This ongoing war between Adobe and Apple over Flash on the iPhone has many Creative Suite customers a little worried. What would happen if Adobe decided not to publish Creative Suite 6 for Mac users?
Are there viable alternatives to Photoshop, Fireworks, Dreamweaver, Illustrator, InDesign and all the other Adobe lock-in apps? This week it’s a look at replacements for InDesign. It’s not a pretty sight.
The Key Is “Affordable” Alternatives
Make no mistake about Adobe’s intentions. They want money from Mac users. Lots of it. There might be a feud between Adobe and Apple, but the company knows Mac users pay up.
The question is, will Mac users pay the lock-in fees forever?
The key to this whole look beyond Adobe is the term affordable.
For example, this week I’m after an acceptable and affordable alternative to Adobe’s InDesign. I know what you’re about to say, “Hey, Miss Bambi, haven’t you ever heard of Quark?”
In deed, Quark is an aging, but capable and widely used competitor to Adobe’s InDesign. But is it affordable? It depends on your needs, of course, but I’m aiming for the low end of the spectrum—that area that fits most of us no longer willing to pay Adobe’s near annual CS Tax™.
Wherefore Art Thou, Pagemaker?
Let the truth be brutal but always the truth. For high end desktop publishing on the Mac, there are few choices. InDesign is one. Quark is another. Got a third?
For the rest of us who pine for the Pagemaker days of yesteryear, the choices for affordable Mac desktop publishing are indeed thin.
Pages – At the top of the affordability list is Apple’s own Pages, the little word processor that could, one of the three legs in Apple’s eminently affordable iWork suite.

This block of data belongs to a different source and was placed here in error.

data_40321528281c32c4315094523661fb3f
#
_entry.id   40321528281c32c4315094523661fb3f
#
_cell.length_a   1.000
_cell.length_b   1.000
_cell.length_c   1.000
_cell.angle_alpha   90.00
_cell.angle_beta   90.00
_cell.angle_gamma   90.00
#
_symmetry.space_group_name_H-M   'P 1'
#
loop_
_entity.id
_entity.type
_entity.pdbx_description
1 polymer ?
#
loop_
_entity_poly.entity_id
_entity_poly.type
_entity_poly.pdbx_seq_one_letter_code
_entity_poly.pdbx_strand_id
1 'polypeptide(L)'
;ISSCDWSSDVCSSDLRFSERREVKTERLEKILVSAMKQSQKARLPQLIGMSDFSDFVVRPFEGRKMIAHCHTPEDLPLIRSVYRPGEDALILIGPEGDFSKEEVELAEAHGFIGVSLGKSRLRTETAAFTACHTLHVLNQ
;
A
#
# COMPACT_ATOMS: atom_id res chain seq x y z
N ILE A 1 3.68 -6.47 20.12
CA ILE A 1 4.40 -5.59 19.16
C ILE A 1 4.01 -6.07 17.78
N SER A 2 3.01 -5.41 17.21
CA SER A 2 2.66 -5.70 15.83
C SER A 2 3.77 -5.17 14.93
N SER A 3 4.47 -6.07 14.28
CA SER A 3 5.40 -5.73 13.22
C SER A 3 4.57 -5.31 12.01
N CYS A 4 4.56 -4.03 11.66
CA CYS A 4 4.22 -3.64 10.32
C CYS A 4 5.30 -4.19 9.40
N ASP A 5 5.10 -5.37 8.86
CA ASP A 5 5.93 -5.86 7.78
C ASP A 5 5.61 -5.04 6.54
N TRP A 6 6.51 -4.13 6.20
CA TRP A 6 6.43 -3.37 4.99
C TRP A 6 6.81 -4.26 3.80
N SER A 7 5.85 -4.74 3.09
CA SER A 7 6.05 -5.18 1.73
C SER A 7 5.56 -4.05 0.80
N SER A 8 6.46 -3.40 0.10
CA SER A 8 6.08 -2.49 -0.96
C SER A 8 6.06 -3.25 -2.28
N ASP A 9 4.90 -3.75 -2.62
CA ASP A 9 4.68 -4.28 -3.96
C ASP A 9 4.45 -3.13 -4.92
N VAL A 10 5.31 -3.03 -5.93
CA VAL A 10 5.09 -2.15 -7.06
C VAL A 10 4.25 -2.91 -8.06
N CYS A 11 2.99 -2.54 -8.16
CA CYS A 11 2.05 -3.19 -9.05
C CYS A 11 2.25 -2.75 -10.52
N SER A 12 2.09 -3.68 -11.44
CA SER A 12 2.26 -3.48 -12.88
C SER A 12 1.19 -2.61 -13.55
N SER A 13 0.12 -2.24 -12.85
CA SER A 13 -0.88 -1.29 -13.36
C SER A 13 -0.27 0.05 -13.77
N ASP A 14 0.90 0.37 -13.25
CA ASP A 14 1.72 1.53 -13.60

Pages is really more of a document processor for the rest of us. It’s not anywhere near as powerful in features as Word or many other Mac word processors. Most of us don’t need that power, don’t want to learn how to use that power, but need a little flexibility in creating documents of all kinds—mixing in a little page layout here and there.
That’s what Pages delivers. Choose a template from the gallery. Letters. Invitations. Reports. Brochures. Flyers. Over 180 in the basic Pages package. Fundamental page layout tools abound, all in typical Apple easy-to-use functionality.
Focus? We don’t need no stinkin’ focus with Pages. It does a little of everything. If you want a dedicated page layout app, look on, dear Mac user. Look on.
SwiftPublisher – With the death of Pagemaker and the result skyrocketing price tags of both Quark and InDesign, what’s left for those of us who want to publish but have a real life budget?
BeLight Software’s SwiftPublisher means what it says. It’s quick to publish more than just basic documents. Start with 130 templates for almost everything that needs publishing or printing.
Booklets, books, newsletters, catalogs, brochures, flyers. Select a template and drag and drop images—even straight from iPhoto. Text columns can flow from one column to another, then from one page to another. Text can wrap around objects. Use the floating tools to switch between different elements.
There’s also a smattering of design tools and shapes so you can add colors, layers, shadows, fills, and objects. It’s all point and click.
The most important consideration for SwiftPublisher is that it’s like a 21st century Pagemaker Lite.
It’s not Quark or InDesign. It’s not even Pagemaker. If you’re a pro and need the heavy lifting provided by either, then you’re locked in to Adobe’s tax scheme. If not, you’ll appreciate the value.
For Mac users, the full on option to InDesign is QuarkXPress. At less than the full on professional level, the competition is thin. Pagemaker was put out to pasture about eight years ago. Somehow the open source Scribus still lives on, running on Mac, Windows, Linux, even OS/2 Warp 4.
PageLayoutDesigner is priced similarly to SwiftPublisher but hasn’t been upgraded in a few years. That’s not a good sign. MultiAd Creator has been around many years, but at nearly $500 sure doesn’t fit the affordable scenario, does it?
That makes SwiftPublisher an affordable bargain from an obviously talented Mac app developer who updates software regularly, adds features, and provides value. If you don’t use QuarkXPress or InDesign, what’s your desktop publisher app of choice?